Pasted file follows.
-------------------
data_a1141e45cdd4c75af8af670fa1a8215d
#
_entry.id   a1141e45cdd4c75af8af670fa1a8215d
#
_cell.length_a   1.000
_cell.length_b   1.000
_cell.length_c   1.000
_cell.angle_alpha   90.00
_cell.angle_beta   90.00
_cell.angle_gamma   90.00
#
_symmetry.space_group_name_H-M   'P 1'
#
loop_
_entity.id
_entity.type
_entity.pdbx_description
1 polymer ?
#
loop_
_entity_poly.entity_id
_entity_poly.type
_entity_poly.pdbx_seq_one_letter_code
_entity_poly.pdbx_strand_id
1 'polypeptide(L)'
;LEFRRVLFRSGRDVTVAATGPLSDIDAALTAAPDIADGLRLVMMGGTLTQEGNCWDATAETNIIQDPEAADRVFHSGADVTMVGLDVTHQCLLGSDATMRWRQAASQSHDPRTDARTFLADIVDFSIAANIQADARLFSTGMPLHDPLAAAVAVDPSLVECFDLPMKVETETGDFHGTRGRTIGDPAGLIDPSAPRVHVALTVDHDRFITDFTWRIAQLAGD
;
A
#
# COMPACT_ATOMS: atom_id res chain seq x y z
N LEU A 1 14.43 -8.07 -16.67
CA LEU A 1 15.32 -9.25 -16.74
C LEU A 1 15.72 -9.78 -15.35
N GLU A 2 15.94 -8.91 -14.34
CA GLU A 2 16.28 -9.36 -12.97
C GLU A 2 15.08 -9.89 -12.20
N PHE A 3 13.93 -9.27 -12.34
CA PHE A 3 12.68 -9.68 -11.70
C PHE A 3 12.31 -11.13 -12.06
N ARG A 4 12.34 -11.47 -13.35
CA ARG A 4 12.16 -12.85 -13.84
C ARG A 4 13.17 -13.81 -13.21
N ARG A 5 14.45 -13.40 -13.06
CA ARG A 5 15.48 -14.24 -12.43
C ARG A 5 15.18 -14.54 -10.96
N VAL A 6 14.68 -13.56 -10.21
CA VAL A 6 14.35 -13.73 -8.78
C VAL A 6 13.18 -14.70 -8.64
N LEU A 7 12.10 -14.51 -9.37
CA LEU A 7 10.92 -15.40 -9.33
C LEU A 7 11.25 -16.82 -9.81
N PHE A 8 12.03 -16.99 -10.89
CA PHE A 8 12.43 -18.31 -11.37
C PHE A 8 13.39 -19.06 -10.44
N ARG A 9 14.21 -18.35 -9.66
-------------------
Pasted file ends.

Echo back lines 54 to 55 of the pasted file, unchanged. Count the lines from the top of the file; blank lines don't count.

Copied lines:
C PHE A 8 13.39 -19.06 -10.44
N ARG A 9 14.21 -18.35 -9.66